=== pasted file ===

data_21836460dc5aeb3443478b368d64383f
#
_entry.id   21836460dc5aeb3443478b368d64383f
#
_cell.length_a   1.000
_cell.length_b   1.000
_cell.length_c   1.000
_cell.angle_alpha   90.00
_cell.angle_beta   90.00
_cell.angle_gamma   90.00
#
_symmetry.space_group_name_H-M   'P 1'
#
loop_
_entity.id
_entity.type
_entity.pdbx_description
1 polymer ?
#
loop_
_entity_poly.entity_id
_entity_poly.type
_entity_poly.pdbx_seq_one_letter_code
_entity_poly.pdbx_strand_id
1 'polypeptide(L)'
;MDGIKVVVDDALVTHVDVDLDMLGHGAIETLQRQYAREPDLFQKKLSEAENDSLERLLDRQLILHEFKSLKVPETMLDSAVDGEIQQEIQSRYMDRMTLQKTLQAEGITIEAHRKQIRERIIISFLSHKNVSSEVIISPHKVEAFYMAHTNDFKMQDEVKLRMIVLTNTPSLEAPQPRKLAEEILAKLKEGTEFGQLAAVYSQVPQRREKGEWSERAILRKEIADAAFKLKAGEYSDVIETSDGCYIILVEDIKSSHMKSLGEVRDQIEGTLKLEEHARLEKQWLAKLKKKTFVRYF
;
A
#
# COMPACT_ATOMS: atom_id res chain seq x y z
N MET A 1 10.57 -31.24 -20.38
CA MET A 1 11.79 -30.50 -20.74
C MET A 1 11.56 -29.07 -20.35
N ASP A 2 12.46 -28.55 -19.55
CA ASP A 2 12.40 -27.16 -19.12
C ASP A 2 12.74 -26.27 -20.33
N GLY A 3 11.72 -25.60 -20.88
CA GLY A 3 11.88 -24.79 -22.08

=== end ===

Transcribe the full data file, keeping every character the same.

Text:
data_21836460dc5aeb3443478b368d64383f
#
_entry.id   21836460dc5aeb3443478b368d64383f
#
_cell.length_a   1.000
_cell.length_b   1.000
_cell.length_c   1.000
_cell.angle_alpha   90.00
_cell.angle_beta   90.00
_cell.angle_gamma   90.00
#
_symmetry.space_group_name_H-M   'P 1'
#
loop_
_entity.id
_entity.type
_entity.pdbx_description
1 polymer ?
#
loop_
_entity_poly.entity_id
_entity_poly.type
_entity_poly.pdbx_seq_one_letter_code
_entity_poly.pdbx_strand_id
1 'polypeptide(L)'
;MDGIKVVVDDALVTHVDVDLDMLGHGAIETLQRQYAREPDLFQKKLSEAENDSLERLLDRQLILHEFKSLKVPETMLDSAVDGEIQQEIQSRYMDRMTLQKTLQAEGITIEAHRKQIRERIIISFLSHKNVSSEVIISPHKVEAFYMAHTNDFKMQDEVKLRMIVLTNTPSLEAPQPRKLAEEILAKLKEGTEFGQLAAVYSQVPQRREKGEWSERAILRKEIADAAFKLKAGEYSDVIETSDGCYIILVEDIKSSHMKSLGEVRDQIEGTLKLEEHARLEKQWLAKLKKKTFVRYF
;
A
#
# COMPACT_ATOMS: atom_id res chain seq x y z
N MET A 1 10.57 -31.24 -20.38
CA MET A 1 11.79 -30.50 -20.74
C MET A 1 11.56 -29.07 -20.35
N ASP A 2 12.46 -28.55 -19.55
CA ASP A 2 12.40 -27.16 -19.12
C ASP A 2 12.74 -26.27 -20.33
N GLY A 3 11.72 -25.60 -20.88
CA GLY A 3 11.88 -24.79 -22.08